Fungi extracellular hydrolytic enzymes are important for host cuticle degradation during infection because they provide nutrients during their growth (St. Leger et al., 1995). The determination of proteic profile of L. lecanii was carried out with the crude extract of fungi grown in glucose, chitin and S. purpurascens cuticle at 48, 96 and 144 h of fermentation in SSF. As shown in Fig. 2A, extracellular total protein analysis through SDS-PAGE showed that L. lecanii synthetized a great number of proteins when grown in a simple medium as well as in a complex medium. Nevertheless, proteic profile among glucos e, chitin and grasshopper cuticle are different, certain proteic bands at approximately 24 kDa and 33 kDa appear only in chitin and S. purpurascens cuticle. These bands might be proteins with chitinolytic activity similar to that reported in Lecanicillium fungicola (Ramirez et al., 2006). Fang et al. (2005) reported a chitinase CHIT1 of B. bassiana with a molecular mass of about 33 kDa. Fig 2B shows fluorescence of 4-MUGlcNAc with enzymatic extract in SSF as consequence of β-N-acetyl-glucosaminidase activity. When fungus was growth in chitin, lysis zones with higher intensity were detected in the gel as fluorescence intensity raised (chitinolytic activity) when the fungus was reaching exponential growth phase (96 h) and stationary phase (144 h). The same phenomenon, but with lesser fluorescence intensity was observed when fungus was grown in S. purpurascens cuticle. In both cases, band intensity was increased when fungus was grown in chitin and S. purpurascens cuticle during the fermentation process. When fungus was growth in glucose, no lysis zone was detected, probably due to the null chitinolytic activity (Fig. 2B). According to these results, we can observe the presence of only one β-N-acetyl-glucosaminidase isoform. Analysis of the respective bands indicated that chitinase has a molecular mass of approximately 23 kDa (Fig. 2A and B). Molecular characterization is necessary in order to forecast the potential role that chitinase could have in insect lysis because low molecular mass enzymes have the advantage that they can easily penetrate chitin ibers. Chitinolytic enzymes with low molecular mass have been previously reported in several microorganisms like Neurospora crassa, 20 kDa (Zarain and Arroyo, 1983), Pycnoporus cinnabarinus, 38 kDa (Ohtakara, 1988), and Trichoderma harzianum, 33 kDa (De la Cruz et al., 1992).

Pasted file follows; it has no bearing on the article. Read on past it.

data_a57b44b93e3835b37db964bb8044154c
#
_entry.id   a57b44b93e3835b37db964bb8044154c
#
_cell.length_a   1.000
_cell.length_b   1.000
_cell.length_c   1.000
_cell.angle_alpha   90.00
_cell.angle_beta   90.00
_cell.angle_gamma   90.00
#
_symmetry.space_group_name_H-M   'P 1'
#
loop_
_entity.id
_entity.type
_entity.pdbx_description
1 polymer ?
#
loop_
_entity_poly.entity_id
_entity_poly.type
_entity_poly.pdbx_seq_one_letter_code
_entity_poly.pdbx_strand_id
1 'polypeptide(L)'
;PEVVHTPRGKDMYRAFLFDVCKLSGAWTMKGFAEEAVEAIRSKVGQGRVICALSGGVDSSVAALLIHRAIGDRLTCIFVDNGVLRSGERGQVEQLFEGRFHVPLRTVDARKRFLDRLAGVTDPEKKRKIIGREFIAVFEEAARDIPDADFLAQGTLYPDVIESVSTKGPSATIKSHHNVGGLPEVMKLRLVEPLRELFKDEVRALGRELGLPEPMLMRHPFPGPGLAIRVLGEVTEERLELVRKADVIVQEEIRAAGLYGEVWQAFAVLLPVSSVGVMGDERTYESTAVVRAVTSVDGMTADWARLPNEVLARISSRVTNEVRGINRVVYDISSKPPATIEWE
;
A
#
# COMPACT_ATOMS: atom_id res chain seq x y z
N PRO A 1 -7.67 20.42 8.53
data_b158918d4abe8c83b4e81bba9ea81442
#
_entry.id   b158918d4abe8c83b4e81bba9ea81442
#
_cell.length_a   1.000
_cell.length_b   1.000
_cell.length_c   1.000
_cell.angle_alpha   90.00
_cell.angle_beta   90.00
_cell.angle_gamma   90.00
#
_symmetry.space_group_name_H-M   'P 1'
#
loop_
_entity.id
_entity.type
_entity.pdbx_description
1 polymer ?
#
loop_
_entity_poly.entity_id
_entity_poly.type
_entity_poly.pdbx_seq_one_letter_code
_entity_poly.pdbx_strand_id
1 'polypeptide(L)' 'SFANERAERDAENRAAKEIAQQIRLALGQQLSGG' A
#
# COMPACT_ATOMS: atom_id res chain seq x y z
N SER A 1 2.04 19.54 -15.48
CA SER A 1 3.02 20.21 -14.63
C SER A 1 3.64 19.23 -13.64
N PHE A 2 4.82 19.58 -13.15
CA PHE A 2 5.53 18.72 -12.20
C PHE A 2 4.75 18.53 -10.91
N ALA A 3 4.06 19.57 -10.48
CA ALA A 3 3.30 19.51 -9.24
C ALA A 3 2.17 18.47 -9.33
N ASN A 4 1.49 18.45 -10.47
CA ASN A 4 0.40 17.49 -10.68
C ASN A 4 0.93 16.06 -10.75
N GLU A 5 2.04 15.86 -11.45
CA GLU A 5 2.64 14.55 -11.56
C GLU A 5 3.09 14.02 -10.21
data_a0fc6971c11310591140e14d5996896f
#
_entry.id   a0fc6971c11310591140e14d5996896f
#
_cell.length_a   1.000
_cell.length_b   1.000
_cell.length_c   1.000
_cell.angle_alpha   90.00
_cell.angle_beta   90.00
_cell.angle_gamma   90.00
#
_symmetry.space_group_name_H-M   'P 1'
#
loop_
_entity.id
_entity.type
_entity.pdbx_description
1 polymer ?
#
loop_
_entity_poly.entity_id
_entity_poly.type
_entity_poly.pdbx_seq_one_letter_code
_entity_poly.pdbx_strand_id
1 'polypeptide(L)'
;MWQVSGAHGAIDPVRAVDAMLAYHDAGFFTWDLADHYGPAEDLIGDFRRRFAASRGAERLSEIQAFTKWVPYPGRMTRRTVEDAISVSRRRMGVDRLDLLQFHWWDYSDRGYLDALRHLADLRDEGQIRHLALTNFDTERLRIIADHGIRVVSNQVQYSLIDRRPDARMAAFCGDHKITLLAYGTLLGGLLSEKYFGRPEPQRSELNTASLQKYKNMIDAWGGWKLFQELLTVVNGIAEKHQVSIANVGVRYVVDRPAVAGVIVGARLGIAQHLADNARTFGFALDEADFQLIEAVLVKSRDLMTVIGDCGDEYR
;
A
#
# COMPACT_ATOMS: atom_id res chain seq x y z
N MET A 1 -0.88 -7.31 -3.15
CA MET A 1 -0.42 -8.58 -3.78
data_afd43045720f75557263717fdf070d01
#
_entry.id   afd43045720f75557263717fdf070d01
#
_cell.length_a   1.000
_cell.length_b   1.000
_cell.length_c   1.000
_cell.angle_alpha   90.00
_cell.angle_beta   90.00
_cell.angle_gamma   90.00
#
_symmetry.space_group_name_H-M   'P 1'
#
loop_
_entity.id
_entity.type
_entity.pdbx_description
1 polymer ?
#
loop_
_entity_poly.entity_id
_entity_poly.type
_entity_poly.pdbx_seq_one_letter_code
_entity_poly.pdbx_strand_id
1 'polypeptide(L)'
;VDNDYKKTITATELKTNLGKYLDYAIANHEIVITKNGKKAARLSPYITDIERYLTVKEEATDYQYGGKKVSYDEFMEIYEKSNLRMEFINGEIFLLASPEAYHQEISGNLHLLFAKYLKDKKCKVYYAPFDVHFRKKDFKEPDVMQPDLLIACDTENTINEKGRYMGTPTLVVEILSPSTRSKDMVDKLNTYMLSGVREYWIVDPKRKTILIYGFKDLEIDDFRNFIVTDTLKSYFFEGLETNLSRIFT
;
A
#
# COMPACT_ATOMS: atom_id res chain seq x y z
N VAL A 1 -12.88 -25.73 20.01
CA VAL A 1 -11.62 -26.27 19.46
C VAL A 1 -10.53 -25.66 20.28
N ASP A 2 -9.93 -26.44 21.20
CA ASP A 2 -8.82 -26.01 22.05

3.3 Expression of chit II gene from L. lecanii

Studies on the expression of chitinolytic g enes in fungi have been generally done in SmF (Baratto et al., 2006; Choquer et al., 2007) or in surface adhesion fermentations (SAF) (Villena et al., 2009). There are not enough reports in the literature about studies on regulation of chitinolytic genes in fungi in SSF and for that reason we chose to study the effect of different substrates in the expression of chitll gene of L. lecanii. Fig. 3 shows differential expression of chitII gene detected when L. lecanii was grown in glucose, chitin and S. purpurascens cuticle, in a SSF system. When fungus was grown in non-inductive conditions using glucose as only carbon source, under conditions stated before (Material and methods), a minimum expression of chit II gene was detected. Same results were observed by Baratto et al., (2006) in M. anisopliae when glucose was used and it acted as repressor in the expression of chit II gene using RT-PCR. The catabolic repression effect caused by glucose has been previously described for different routes in carbohydrates degradation (Ronne, 1995).

In regards to complex substrates like chitin and S. purpurascens cuticle, expression of chitll gene of L. lecanii resulted in a 33% increase in chitin compared to the expression when fungus grew on S. purpurascens cuticle. These results confirmed that chitin and insect exoskeleton act as inducers of chitinolytic gene of L lecanii. Garcia et al. (1994) showed that chitin and residues of cellular wall fungal strongly induce expression of chit42 gene of T. harzianum. The results in Fig. 4 show the chitll/5S ribosomal gene proportion, measured by densitometry (pixels). Numeric values for band intensity of cDNA were corrected with 5S ribosomal band values expressed as constant values in cells, commonly used in RT-PCR semi-quantitative systems in order to analyze relative efficiency of each PCR product. RT-PCR analysis indicates that expression of chitll gene is controlled by the nature of the carbon source in the culture medium.



We can suggest that when the L. lecanii grew in glucose, the chitinolytic activity was at basal level, this matches the results obtained in the zymographic analysis and when we detected the transcripts of chitll gene. We also observed that chitin complex substrates and S. purpurascens cuticle induced the expression of chitinolytic genes, where chitin was the best inductor substrate of chitinolytic enzymes in the fungus. This suggests that chitinolytic activity in L. lecanii is subject to an induction/repression mechanism.



This work was supported by CONACYT-Mexico. Grant No. S53116-Z.